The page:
Background Many patients eligible for cardiac resynchronization therapy (CRT) are over 80 years of age. Survival in this population and how it compares to the general octogenarian population has not been established. Methods We extracted clinical data on a cohort of 800 consecutive patients undergoing the new implantation of a CRT device between April 15, 2004 and August 6, 2007. Patients over age 80, with class III-IV New York Heart Association heart failure symptoms on optimal medical therapy undergoing initial CRT implantation, were included in the final cohort. Using the United States Social Security Period Life Table for 2006, fractional survival for octogenarians in the general population was calculated and matched to our cohort based on age and gender. A comparison was then made between octogenarians undergoing CRT compared to the general population. Results A total of 95 octogenarians who met inclusion criteria were identified, of whom 86.3% received a biventricular defibrillator and the remainder a biventricular pacemaker. Over a mean follow-up of 3.6 ± 1.5 years, there were 47 deaths (47.4%). The mean survival time was 4.1 years (95% CI 3.7-4.5), and survival at 2 years was 78.9%. Compared to the general octogenarian population, octogenarians receiving CRT had only modestly worse survival over the duration of follow-up with the survival curves diverging at 2 years of follow-up (P = 0.03). Conclusions Octogenarians with advanced heart failure have a reasonable mean survival time following CRT. All-cause mortality in this patient population is only modestly worse compared to the general octogenarian population. Therefore, in octogenarians deemed to be reasonable candidates, CRT should not be withheld based on age alone.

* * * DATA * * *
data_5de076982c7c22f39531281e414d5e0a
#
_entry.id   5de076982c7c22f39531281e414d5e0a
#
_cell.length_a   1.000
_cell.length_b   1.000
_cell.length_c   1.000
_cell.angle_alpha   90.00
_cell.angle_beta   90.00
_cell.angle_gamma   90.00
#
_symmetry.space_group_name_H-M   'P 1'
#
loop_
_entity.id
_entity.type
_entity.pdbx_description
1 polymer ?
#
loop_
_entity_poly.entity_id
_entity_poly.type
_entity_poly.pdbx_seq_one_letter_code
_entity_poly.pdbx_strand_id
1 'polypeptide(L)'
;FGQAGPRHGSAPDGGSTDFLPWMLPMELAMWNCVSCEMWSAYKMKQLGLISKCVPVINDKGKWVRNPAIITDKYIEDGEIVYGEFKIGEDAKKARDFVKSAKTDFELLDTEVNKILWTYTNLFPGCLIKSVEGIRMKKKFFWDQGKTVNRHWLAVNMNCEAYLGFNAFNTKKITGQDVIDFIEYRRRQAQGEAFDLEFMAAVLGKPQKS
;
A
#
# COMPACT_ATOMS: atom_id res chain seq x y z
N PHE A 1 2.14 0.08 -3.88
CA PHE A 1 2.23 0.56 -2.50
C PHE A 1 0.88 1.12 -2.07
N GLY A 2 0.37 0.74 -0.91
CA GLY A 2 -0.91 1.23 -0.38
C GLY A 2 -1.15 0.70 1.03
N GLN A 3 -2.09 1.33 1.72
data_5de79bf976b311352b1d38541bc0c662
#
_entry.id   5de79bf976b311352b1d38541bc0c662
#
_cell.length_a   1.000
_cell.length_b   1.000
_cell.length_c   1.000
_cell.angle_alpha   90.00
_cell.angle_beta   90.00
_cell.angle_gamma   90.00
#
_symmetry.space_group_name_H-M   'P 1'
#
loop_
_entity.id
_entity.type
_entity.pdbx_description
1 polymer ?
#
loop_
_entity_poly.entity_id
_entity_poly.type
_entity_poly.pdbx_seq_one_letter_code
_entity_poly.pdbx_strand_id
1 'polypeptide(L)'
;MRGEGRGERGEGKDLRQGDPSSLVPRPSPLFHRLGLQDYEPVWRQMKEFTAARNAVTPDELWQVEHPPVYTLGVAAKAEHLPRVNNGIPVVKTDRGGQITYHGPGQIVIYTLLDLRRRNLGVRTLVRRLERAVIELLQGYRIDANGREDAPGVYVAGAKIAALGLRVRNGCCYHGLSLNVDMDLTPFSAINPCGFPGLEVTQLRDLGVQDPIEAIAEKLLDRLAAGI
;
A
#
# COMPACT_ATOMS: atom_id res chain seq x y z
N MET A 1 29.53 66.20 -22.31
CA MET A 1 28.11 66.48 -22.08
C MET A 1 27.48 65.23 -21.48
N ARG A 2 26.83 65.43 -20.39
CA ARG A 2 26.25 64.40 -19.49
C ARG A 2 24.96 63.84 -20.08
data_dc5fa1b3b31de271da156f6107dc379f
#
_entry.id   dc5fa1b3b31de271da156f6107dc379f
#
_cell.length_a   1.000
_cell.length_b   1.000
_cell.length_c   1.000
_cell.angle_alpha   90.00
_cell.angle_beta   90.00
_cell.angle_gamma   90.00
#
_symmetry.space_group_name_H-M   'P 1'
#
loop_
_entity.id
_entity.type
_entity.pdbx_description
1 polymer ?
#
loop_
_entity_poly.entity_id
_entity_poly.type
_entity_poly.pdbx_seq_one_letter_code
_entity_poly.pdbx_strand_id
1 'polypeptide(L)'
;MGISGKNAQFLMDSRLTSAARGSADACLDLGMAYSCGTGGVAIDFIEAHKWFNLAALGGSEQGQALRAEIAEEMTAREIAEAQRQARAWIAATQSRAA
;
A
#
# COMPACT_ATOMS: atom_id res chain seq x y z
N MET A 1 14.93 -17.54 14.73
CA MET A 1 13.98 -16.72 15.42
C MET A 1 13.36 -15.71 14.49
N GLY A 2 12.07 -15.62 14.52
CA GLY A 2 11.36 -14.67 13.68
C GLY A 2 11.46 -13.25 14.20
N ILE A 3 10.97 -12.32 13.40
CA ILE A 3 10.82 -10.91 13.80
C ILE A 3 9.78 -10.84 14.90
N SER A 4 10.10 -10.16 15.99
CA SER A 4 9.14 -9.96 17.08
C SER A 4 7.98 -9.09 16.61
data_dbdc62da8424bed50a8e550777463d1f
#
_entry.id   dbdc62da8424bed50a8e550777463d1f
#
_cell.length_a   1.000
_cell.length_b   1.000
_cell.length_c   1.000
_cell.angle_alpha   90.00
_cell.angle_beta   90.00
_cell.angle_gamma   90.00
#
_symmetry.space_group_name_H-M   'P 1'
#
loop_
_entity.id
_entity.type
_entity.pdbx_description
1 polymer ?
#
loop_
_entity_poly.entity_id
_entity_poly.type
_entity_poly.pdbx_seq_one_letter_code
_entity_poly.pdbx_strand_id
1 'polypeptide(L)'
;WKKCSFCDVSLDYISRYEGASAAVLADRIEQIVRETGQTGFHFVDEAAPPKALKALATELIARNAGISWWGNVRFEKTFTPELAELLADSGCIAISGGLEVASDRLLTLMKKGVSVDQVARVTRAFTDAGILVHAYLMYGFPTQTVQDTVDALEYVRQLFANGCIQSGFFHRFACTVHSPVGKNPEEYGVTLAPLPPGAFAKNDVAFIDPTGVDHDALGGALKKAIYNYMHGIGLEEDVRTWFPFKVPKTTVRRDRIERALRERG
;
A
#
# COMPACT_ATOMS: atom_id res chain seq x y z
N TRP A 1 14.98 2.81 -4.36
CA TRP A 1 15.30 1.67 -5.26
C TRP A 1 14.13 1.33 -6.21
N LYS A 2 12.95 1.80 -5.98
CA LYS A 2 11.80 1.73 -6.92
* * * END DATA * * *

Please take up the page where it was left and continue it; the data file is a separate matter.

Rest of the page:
- cardiac resynchronization therapy
ASJC Scopus subject areas
- Cardiology and Cardiovascular Medicine